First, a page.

2. Watch What You Say
On the flip side, be mindful about what you say around children, not just around your own children, but when you are out in public. You don’t want to be that person who exposes another child to information their parents had not yet shared.
3. Consider Development
Children’s emotional and cognitive capacities develop significantly throughout their childhood. Before sharing details with them, take their developmental stage into consideration. A 12 year old will want and need more specific and detailed information than a 7 year old may need. Avoid going into too much detail or overwhelming them with details. Let them guide you on how much information they need.
4. Be a Role Model
Let’s face it, children learn a lot from watching their parents: the good, the bad and the ugly. Show your children that feelings like anger and frustration are normal. If you are angry, name it. Be sure to not only show your child that it is normal to feel emotions but also demonstrate acceptable ways for them to express those emotions. Avoid holding it all in and expressing it only when the children are not around. Let them in on the realness of feelings. You will be providing them a solid model for how to handle and manage life’s biggest challenges to come.
5. Reassure. Reassure. Reassure.
Children need to feel safe and the adults in their lives are the ones who are tasked with that monumental responsibility. I am not advocating for you to tell your children that nothing bad will happen to them or near them ever as that would be a lie. You cannot predict the future. You can, however, point out that good stuff happens far more often than the bad stuff. Remind children of all the people and systems in place to keep them safe and all the healthy people around them. Reassure them that you would never knowingly put them in a dangerous situations. Highlight safety measures that are in place in they express fear over attending a certain event. Repeat as many times as necessary. When you think you’ve said it all enough, say it one more time.
6. Limit Media
Television news, social media accounts and newspapers now provide non-stop, around the clock coverage of the virus outbreak. Pictures, video, audio clips; it’s all out there and it can quickly become too much for children. Be mindful of what children may be exposed to and consider whether it is necessary. I recall hearing accounts from 9/11 that many children interpreted the frequent replay of the plane hitting the tower as multiple planes hitting multiple buildings day after day. Even if you think your children aren’t watching the news with you or don’t see the headlines on the newspaper, think about what they may overhear from the next room or what they may see when the newspaper is left casually on a kitchen table.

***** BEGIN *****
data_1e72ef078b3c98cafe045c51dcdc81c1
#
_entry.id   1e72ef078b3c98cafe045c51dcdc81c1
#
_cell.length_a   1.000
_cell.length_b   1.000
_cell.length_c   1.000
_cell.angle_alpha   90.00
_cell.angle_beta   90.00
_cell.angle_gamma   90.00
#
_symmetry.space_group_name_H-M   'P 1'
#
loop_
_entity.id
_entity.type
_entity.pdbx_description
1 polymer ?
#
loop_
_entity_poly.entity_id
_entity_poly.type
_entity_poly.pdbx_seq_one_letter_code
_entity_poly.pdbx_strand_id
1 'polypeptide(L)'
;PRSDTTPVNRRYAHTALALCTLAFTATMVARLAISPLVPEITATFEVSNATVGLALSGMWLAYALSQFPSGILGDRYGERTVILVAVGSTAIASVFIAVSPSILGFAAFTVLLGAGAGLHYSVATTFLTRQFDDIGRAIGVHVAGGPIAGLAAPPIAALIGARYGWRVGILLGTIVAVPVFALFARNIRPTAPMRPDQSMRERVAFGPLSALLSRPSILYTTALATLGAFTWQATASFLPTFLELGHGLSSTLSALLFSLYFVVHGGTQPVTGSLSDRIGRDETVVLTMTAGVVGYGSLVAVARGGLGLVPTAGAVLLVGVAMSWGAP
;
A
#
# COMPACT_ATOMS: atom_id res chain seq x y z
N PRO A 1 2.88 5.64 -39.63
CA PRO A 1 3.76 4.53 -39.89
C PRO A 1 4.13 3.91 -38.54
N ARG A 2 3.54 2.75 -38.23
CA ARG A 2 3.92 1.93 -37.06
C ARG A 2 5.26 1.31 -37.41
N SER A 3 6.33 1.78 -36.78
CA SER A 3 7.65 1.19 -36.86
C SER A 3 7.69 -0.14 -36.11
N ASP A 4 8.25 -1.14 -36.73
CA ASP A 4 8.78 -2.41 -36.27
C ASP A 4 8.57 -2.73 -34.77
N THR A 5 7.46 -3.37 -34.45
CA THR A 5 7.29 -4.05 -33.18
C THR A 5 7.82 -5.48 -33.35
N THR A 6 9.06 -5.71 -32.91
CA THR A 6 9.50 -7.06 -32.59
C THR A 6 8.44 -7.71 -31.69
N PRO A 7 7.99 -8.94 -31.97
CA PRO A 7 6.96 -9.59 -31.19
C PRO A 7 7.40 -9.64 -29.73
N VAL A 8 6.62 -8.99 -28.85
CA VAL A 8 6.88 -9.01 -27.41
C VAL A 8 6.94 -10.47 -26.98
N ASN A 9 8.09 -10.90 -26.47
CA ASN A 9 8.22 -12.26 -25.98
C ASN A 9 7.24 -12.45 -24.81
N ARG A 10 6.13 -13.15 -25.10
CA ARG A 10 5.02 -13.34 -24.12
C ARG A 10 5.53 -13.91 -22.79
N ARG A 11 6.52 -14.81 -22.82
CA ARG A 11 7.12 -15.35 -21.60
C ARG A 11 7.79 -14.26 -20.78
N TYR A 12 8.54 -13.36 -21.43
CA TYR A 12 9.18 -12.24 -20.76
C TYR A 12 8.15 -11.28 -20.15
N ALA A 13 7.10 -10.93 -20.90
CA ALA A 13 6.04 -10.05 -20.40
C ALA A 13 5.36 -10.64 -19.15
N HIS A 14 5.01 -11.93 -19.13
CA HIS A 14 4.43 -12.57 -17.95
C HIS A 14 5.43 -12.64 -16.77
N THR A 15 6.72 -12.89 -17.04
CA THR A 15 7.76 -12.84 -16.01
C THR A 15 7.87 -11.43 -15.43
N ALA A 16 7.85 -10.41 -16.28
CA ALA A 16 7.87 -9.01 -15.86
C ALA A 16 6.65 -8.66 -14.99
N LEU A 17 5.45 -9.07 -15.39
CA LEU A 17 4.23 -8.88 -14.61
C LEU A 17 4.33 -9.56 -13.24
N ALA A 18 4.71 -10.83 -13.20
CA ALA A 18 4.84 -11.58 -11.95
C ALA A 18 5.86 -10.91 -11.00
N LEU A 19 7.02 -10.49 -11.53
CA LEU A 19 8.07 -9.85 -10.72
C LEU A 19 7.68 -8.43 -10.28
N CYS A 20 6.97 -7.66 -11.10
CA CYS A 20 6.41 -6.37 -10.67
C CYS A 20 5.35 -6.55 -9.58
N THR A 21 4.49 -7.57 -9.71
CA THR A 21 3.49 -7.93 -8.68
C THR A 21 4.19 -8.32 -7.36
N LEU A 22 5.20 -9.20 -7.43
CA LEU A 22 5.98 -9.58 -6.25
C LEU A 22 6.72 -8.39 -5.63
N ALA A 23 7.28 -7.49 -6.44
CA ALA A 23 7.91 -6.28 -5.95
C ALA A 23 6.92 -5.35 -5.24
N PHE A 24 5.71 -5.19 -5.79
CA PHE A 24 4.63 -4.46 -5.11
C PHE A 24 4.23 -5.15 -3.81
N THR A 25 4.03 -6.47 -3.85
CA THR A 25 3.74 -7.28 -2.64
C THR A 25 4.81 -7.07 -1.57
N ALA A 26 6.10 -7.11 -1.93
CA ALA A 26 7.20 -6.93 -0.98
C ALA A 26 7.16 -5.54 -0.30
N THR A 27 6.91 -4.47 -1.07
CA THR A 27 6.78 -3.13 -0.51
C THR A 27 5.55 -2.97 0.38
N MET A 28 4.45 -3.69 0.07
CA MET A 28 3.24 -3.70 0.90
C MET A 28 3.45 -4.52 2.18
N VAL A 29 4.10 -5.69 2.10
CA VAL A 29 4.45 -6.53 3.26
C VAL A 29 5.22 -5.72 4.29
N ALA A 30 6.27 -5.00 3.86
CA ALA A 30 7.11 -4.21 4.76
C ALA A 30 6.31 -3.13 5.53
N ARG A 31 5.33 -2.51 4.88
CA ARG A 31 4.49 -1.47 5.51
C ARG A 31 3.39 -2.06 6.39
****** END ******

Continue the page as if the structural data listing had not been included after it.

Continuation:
7. Create an Open Dialogue
Children need time to process things. It is not unusual for children to need days or even weeks to develop questions or be able to express their thoughts on difficult topics. Send your child the message that you can always find time to talk with them. Many parents have success by carving out time each night around bedtime for an opportunity for children to share their experiences, thoughts, feelings and ask questions. Some parents schedule weekly one-on-one parent/child dates at a coffee shop or fast food restaurant to connect. These conversations tend to be better received when they focus on one child at a time, rather than as a family dialogue with multiple children of various developmental stages.
8. Point Out the Positive
Despite what we see on a daily basis, there are lots and lots of great things that happen locally, nationally and internationally. Seek out the good stuff and share it often with your children. Local newspapers can often be a more positive source of news, particularly for children. Highlighting the positives can also go a long way to helping children feel safe. No amount of the good stuff is too much!
9. Monitor Behavioral Changes
Keep a watchful eye on your child’s behavior. Changes in sleeping and eating patterns may indicate that your child is having a hard time processing some events and information. Changes such as suddenly wetting the bed again or asking to sleep in your bed could be a normal response to stressful information. Be careful not to shame your child about changes like these. Rather, give them some time, continue to provide reassurance and keep a watchful eye. If you are concerned, reach out for support. Your child’s school, their pediatrician and local child therapists are all great resources.
Mental Health & Wellness
Now, more than ever, we all need a little support to help get us through the rough spots. With all the pressures of life, it can be a challenge to find time to not only take care of yourself but also to truly understand who you even are anymore.